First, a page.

If you use the internet at all, you've probably heard of the ongoing debate on net neutrality. In December, the Republican-controlled Federal Communications Commission (FCC) voted in favor of repealing net neutrality regulations. But Senate Democrats plan to force another vote on the issue on Wednesday. So, what time is the Senate net neutrality vote?
Nearly 50 Democrats and one Republican, Sen. Susan Collins from Maine, are forcing a Senate vote on Wednesday. The motion to proceed passed at 12 p.m. ET, and the official vote will take place around 3 p.m. ET. Net neutrality regulations were officially adopted by the FCC under former Barack Obama’s administration in 2015 as a means to safeguard the average internet user’s online experience and access to internet data. In simple words, net neutrality legally requires internet service providers — like Time Warner and Comcast, along with others — to treat all online data as the same, not inferior or superior to each other.
In May, FCC chairman Ajit Pai said that the repeal would take place on June 11, but critics of the repeal argue it would create a system of unchecked hierarchy and inequality in access for internet users. In a statement released on Monday, Senate Minority Leader Chuck Schumer, a Democrat, said: "The internet should be kept free and open like our highways, accessible and affordable to every American, regardless of ability to pay."
Schumer's statement went on, "The repeal of net neutrality is not only a blow to the average consumer, but it is a blow to public schools, rural Americans, communities of color and small businesses. A vote against this resolution will be a vote to protect large corporations and special interests, leaving the American public to pay the price."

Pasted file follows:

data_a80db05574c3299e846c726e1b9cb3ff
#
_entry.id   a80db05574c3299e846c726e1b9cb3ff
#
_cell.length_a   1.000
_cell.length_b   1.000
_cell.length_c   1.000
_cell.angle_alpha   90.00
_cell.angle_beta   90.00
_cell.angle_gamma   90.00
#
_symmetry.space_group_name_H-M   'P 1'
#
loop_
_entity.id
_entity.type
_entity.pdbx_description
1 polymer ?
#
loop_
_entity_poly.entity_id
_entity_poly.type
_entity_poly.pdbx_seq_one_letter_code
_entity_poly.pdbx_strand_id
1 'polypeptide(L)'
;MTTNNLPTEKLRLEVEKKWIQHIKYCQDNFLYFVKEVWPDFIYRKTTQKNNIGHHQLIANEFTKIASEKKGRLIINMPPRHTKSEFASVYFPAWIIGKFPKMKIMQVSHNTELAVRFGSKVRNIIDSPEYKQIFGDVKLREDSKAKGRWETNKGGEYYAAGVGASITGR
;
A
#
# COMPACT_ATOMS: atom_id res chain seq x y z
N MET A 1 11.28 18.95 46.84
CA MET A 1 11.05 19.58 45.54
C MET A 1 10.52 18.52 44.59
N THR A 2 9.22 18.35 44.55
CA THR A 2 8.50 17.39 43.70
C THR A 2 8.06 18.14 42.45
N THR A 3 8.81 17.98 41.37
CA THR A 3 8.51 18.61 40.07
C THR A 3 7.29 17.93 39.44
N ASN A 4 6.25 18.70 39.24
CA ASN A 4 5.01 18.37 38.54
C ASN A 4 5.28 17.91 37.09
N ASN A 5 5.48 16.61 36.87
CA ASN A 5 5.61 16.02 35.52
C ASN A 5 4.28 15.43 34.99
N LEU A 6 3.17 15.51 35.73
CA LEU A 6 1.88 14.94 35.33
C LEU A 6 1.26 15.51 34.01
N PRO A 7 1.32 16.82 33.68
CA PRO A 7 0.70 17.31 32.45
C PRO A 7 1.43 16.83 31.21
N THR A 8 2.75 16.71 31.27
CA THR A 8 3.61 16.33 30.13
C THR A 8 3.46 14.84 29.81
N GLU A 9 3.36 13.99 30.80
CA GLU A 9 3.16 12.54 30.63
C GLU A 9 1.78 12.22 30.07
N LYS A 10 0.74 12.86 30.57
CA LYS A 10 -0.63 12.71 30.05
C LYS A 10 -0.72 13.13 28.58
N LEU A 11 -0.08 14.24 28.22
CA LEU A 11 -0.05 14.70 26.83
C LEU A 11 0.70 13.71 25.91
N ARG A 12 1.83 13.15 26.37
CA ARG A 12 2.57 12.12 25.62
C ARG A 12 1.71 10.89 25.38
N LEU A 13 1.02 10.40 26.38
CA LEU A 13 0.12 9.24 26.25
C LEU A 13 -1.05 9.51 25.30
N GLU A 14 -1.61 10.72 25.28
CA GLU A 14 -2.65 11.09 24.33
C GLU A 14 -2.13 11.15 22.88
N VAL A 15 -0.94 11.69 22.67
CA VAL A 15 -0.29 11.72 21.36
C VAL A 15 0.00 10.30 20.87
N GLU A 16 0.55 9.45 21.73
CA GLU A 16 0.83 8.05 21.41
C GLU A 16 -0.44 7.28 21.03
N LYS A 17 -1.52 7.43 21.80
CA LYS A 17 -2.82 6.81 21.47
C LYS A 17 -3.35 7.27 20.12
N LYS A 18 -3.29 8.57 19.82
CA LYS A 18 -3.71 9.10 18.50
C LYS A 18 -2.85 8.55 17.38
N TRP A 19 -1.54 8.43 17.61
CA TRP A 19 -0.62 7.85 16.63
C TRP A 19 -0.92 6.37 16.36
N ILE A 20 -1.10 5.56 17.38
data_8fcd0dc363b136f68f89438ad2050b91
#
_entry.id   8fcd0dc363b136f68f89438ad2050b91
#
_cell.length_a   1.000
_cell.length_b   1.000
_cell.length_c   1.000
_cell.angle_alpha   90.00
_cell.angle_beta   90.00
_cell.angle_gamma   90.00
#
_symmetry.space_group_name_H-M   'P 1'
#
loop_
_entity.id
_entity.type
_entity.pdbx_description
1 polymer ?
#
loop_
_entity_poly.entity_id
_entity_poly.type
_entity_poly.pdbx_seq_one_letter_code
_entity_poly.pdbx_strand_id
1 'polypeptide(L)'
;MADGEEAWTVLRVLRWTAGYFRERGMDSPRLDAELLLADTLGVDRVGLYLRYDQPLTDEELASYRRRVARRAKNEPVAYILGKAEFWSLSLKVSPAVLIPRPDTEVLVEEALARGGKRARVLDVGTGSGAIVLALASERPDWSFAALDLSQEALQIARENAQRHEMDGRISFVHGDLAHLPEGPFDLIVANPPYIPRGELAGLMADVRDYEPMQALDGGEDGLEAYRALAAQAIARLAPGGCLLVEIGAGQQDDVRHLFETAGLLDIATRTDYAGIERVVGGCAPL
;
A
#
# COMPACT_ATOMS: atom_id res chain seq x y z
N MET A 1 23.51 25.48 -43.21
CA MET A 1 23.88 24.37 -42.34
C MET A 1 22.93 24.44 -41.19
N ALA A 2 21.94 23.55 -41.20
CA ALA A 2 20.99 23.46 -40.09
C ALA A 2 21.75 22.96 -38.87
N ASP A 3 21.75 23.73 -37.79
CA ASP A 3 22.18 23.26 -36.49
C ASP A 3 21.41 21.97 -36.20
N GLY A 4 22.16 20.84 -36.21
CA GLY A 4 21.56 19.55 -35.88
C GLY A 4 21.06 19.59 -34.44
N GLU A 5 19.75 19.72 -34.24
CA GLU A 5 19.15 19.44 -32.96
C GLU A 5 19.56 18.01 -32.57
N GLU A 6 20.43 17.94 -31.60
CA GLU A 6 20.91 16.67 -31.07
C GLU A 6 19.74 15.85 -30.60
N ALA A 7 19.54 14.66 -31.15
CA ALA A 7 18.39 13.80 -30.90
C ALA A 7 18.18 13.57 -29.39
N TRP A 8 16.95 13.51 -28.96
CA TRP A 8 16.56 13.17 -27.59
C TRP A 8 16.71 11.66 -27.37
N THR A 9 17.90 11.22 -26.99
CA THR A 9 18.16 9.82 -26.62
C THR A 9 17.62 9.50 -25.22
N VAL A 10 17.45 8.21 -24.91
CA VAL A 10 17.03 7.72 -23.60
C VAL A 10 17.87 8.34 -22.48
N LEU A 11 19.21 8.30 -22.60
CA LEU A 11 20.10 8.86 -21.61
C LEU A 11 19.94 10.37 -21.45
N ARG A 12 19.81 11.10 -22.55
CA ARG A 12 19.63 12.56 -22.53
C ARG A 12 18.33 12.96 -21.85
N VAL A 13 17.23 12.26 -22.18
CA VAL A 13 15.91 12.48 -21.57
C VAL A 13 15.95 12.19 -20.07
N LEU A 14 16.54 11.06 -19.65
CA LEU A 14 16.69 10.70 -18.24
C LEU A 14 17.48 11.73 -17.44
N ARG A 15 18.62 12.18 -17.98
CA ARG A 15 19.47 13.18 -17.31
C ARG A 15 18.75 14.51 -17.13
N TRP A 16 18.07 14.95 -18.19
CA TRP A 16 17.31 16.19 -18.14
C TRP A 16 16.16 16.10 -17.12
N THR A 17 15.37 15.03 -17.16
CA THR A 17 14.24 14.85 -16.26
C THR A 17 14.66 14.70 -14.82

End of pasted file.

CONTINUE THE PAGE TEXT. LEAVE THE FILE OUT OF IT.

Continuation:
Democrats are using a discharge petition under the Congressional Review Act in order to force their vote on Wednesday. The discharge petition allows members of the United States Senate to force a bill out of a committee — like the FCC — and brought to the floor for the Senate’s evaluation.
Under the Congressional Review Act, senators can crush a bill with merely 51 votes as opposed to the 60 votes normally needed. The Congressional Review Act also does away with lengthy filibusters, placing critical weight in the bare majority vote.
But it's a tricky move. Even if a majority backs the discharge petition, the bill can be undone. It might win full support in the Senate and still fall flat in front of the Republican-majority House. But Democrats might win if Republicans in the Senate like John Kennedy of Louisiana or Dean Heller of Nevada flip and become the 51st vote on their side. In the unlikely event that it passes the Senate and the House, President Donald Trump will most likely not support the effort.
CNN also reported that Democrats in the Senate were aware of the potential hurdles in their way but they intend on using the Wednesday vote to breathe more momentum in their voter base for the upcoming midterm elections.
Still, it's a move that has been met with criticism from some of their Republican peers who favorably view net neutrality and say that it could optimize the average user's experience. South Dakota Republican Sen. John Thune told CNN that the "Democratic leadership decided to try to score political points by pushing a resolution to undo the FCC's decision, even though undoing this decision will do nothing to provide a permanent solution on net neutrality."
For now, those curious about net neutrality's fate should keep their eyes and ears open for news from the Senate as it most likely will be a tough battle for and against the Obama-era regulations.